More Argument for Breaks

Last post I shared with you my model for taking a 6-week break from client interaction to focus on sharpening the saw.  In that post I stressed the value I have found in making and honouring this time to work on my long-term important but not urgent projects.  The freedom this brings is invaluable.  I also find I return to my clients with greater insights, more knowledge, tools and overall improved proficiency so win-win overall.

Today’s post is an argument for taking another kind of break break away from destructive leadership styles .  Why do so many leaders model the wrong kinds of behaviour for their direct reports?  Too many leaders set  very high expectation  for themselves and  their direct reports to deliver and execute on various goals.  Sadly, the cost is often higher than the results gained.  These leaders I find are suffering from a case of myopia leading in the short-term without thinking and planning for the long-term.

A very senior leader at a local community hospital is known for taking holidays-kudos to her for doing this.  However, she is still on the clock work-she does not stop.  Her direct reports are getting emails from her at all hours of the day and the wee hours of the morning. Over the weekend she keeps up the same pace and of course while at work this pace doesn’t change. Lunch break is not taken in fact, meetings are booked during the regular lunch period.  The impact of this on her direct report? You guessed it- they are expected to respond pronto to her emails.   I know some of her front-line administrative staff as well as some of her middle level managers-they go without their breaks. They smile on the outside but in private are not satisfied with this kind of expectation placed on them.

Why would a leader lead in this way? How can anyone sustain  this pace for the long-term?  How does leading employees in this manner get the most out of them?  The very same senior leader struggles with her weight.  She is constantly looking for ways to lose weight BUT finds it escapes her.  I wonder what happen if she were to actually take a break and stop long enough to eat a sensible meal? To actually take a vacation to recharge and rejuvenate and treat herself more compassionately and model  this behaviour to her direct reports? just how much more productive and healthier she and her direct reports would be?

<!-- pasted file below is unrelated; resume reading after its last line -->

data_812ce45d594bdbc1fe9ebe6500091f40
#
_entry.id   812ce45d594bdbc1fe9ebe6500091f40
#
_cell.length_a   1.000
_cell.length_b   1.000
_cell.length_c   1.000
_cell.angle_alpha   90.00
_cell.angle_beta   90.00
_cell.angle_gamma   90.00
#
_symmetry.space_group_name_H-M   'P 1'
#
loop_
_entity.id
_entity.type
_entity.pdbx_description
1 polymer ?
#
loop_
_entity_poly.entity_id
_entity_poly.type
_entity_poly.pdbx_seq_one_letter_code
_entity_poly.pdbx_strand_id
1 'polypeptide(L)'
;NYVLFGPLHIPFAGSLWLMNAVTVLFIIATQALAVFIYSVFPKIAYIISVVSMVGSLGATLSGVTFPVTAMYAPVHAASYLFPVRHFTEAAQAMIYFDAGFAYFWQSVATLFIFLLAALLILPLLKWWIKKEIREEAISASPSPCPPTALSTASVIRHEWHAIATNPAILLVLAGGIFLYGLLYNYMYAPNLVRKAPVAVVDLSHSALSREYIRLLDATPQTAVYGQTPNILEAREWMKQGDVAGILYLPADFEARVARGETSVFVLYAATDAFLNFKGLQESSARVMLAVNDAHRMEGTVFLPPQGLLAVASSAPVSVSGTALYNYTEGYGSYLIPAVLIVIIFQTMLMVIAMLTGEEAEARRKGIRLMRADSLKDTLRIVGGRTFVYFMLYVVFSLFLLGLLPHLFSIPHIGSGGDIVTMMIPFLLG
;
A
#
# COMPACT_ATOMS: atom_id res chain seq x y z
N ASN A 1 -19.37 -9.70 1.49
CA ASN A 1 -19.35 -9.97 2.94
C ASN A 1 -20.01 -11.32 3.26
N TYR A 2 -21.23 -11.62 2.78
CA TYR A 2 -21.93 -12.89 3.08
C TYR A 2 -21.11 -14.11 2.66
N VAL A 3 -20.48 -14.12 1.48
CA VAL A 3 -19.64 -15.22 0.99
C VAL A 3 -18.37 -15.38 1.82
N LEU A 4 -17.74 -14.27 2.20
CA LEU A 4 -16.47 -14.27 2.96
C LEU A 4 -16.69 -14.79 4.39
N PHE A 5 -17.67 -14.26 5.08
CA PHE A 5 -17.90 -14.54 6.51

This story about the above senior leader is rampant within organizations ESPECIALLY in certain industries. Senior leaders learn from their predecessors to lead in the above destructive way.  Often this way of leading is maintained out of fear for a number of reasons.  I advocate for a break away from this leadership style.

But fear aside, those entering in leadership positions will need to start asking themselves:

  1. What kind of work environment do I really value?
  2. How do I model behaviours that are conducive to a healthier work environment?
  3. What can I do to enable my direct reports to challenge the process?
  4. What behaviours am I modeling that are destructive to my true values for a healthier work environment?

The authors of the book entitled The way we are working isn’t working hits the nail on its proverbial head.  They identified four forgotten needs that energized great performance.   These are lessons many leaders could find great benefit from implementing within their places of work.

If you like this post and would like to know how to successfully coach people you work and live with, check out our 12-hour online course that is designed to help you become a better coach

Here’s to loving how you live, work and play!


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